judging by the accolades and recognition from all who have noticed mr schutmaat’s work, my hesitation is thus probably wholly unfounded and specious… anyone care to straighten my out? bryan?

    xo
    dq

  • Really like the work but can’t help wonder if anybody up there is happy to be there?

    Even the mounted bighorn sheep has the same sullen, longing look as the humans :)

  • magisterial, sublime and full of grace……

    the land, the interiors, the portraits….

    the light and the leavened land are gathering and galloping all over these places, these men and, now, each of us….

    the break each of us wide open in the connecting…

    congratulations Bryan, a work of great love and loving greatness….

    cheers
    bob

    Underwater Autumn

    Now the summer perch flips twice and glides
    a lateral fathom at the first cold rain,
    the surface near to silver from a frosty hill.
    Along the weed and grain of log he slides his tail.

    Nervously the trout (his stream-toned heart
    locked in the lake, his poise and nerve disgraced)
    above the stirring catfish, curves in bluegill dreams
    and curves beyond the sudden thrust of bass.

    Surface calm and calm act mask the detonating fear,
    the moving crayfish claw, the stare
    of sunfish hovering above the cloud-stained sand,
    a sucker nudging cans, the grinning maskinonge.

    How do carp resolve the eel and terror here?
    They face so many times this brown-ribbed fall of leaves
    predicting weather foreign as a shark or prawn
    and floating still above them in the paling sun.

    –Richard Hugo

  • marcin luczkowski

    great work, congats

  • This stopped me in my tracks, the most powerful thing I’ve seen on burn for a long time.

    It is brutal and beautiful, surreal and familiar. I feel like I am there, I feel like I am these men.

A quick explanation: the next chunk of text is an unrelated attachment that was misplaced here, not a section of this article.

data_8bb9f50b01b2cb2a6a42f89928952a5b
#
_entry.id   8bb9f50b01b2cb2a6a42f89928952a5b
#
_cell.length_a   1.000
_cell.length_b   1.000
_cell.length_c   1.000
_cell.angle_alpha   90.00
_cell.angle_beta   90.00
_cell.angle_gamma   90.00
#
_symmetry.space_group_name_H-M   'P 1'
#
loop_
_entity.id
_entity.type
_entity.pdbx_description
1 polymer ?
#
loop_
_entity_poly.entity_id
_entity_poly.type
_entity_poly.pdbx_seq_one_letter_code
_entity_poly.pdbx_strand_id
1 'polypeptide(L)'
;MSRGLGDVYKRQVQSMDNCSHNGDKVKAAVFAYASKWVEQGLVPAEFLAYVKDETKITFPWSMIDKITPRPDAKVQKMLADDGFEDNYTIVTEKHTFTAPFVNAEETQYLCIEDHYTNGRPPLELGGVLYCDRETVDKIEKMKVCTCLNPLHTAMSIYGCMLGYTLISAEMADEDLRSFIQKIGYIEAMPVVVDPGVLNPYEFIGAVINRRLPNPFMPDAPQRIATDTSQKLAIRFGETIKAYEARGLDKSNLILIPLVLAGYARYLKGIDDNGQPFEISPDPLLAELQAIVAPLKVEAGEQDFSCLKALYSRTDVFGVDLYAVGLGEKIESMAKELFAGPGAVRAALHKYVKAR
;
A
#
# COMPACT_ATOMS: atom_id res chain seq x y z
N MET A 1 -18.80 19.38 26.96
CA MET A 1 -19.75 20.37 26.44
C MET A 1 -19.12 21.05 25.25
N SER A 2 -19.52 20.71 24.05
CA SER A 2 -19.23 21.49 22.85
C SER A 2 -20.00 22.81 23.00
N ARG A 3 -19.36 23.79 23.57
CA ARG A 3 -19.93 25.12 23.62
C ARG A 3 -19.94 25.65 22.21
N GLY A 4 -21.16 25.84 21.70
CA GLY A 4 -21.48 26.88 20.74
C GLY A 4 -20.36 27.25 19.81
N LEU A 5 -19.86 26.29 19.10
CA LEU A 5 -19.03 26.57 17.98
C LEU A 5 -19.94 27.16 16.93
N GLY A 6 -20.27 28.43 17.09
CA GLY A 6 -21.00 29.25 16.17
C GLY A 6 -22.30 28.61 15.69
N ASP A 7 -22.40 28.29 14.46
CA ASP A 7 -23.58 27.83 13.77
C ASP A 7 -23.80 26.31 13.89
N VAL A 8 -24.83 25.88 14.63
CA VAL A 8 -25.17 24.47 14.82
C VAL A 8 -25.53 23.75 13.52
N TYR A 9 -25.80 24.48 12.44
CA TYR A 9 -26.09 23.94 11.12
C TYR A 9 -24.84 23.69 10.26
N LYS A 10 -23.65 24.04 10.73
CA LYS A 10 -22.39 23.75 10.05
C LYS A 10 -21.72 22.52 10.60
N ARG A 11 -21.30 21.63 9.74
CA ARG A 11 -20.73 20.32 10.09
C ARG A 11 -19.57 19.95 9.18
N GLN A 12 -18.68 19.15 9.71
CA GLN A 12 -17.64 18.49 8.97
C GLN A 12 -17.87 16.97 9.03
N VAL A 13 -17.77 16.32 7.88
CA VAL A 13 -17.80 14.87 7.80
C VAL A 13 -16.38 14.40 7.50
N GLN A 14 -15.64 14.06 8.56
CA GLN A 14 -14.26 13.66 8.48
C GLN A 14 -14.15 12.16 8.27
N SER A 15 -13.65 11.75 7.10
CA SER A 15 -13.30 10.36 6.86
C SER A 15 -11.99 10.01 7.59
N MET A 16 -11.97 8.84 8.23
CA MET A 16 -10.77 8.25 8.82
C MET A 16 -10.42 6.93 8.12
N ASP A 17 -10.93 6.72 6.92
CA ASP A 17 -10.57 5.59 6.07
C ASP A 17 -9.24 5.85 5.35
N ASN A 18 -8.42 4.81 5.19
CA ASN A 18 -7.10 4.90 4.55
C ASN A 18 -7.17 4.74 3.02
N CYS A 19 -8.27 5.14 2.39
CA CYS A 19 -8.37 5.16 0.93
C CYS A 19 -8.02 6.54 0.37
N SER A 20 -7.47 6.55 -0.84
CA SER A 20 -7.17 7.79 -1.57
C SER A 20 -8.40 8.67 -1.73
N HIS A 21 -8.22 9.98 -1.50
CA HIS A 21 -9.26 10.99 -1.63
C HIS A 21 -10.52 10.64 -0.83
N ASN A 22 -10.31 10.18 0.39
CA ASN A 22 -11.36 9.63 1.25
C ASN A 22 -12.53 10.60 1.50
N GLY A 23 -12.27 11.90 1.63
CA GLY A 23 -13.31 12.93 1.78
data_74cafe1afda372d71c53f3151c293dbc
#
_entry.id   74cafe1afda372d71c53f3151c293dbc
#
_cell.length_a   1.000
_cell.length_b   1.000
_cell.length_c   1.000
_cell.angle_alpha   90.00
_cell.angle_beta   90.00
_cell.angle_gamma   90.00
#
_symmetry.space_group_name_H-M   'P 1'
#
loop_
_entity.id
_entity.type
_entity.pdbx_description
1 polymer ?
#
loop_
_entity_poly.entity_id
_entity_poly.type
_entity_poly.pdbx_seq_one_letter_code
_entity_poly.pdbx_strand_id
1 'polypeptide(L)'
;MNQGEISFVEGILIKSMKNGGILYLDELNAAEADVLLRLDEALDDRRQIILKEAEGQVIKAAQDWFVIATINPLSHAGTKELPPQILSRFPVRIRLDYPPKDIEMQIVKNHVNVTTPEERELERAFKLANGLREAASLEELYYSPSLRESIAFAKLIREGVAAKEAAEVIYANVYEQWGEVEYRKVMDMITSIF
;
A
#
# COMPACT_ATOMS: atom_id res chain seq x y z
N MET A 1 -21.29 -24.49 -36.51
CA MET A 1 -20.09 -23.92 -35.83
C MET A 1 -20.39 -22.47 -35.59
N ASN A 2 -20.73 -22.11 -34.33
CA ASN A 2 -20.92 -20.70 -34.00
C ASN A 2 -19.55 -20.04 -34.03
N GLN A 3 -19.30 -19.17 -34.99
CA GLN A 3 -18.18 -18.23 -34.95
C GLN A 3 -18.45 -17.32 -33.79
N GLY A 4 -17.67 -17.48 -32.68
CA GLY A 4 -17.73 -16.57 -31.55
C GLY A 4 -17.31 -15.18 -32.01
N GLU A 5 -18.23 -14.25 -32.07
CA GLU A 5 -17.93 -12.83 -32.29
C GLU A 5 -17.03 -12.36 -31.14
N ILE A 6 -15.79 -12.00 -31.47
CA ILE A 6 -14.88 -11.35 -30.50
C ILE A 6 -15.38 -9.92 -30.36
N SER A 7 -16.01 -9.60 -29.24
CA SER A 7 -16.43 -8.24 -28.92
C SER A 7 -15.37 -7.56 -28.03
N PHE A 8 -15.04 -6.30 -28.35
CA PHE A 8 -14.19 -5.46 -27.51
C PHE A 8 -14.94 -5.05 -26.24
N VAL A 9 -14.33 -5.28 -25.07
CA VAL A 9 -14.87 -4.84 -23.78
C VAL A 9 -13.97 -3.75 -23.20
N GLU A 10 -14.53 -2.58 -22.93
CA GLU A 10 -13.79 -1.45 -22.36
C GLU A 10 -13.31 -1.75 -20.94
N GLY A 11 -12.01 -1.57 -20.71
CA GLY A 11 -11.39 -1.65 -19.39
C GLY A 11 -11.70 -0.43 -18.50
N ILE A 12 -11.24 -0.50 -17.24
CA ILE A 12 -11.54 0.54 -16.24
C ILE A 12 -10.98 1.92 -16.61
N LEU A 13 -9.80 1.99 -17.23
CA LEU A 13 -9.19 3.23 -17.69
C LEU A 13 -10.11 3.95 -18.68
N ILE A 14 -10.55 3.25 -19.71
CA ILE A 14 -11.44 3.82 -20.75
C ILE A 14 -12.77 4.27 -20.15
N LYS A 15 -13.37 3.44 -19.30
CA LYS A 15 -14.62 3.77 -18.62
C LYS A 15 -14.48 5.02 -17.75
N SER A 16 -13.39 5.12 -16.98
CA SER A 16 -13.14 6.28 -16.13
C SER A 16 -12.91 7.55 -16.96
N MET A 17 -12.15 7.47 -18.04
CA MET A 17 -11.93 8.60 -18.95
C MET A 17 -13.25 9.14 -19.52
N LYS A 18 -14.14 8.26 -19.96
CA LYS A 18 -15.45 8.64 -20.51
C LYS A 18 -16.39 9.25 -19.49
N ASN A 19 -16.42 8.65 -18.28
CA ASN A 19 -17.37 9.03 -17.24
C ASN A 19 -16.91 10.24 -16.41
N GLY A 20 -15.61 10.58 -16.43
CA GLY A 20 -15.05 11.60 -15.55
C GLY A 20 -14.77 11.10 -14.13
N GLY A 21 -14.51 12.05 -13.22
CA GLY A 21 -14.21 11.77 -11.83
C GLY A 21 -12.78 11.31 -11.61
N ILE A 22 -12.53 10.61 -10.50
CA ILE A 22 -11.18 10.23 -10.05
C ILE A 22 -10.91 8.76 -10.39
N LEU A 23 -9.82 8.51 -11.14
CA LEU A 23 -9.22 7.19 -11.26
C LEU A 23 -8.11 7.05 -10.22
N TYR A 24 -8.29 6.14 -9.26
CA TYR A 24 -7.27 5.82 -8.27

Inner landscapes and outer landscapes yes, but I also see this as a metaphor for the failure of the “American Dream”. The land of hope and glory now the land of hopelessness and decay. The men beaten, the land desecrated.

    A tech note: This is a wonderful example of how the rendering of large format cameras creates such a unique hyper-reality. I especially love how the medium shots, #8 in particular, shows us a non-compressed out of focus background, with the subject in sharp relief. This is my favourite shot of the series and is tremendously evocative.

    Brilliant.

  • I just wanted to say how much I love this work. Did Bob say sublime? I’ll strongly second that.

  • Hmm, and I just reread Gordon’s comments. He brilliantly expressed what I could not easily define for myself. There is a sense of mystery here too. This is the way I see the old mining towns in Idaho and Montana – some within the nation’s largest superfund site. They stripped not only the land. While I am no critic, this really is brilliant, deliberate work and most of all, real. Much respect to you.

  • Wow. Really striking work about the dispossessed right here in our own backyard. Well deserves the top award in my mind.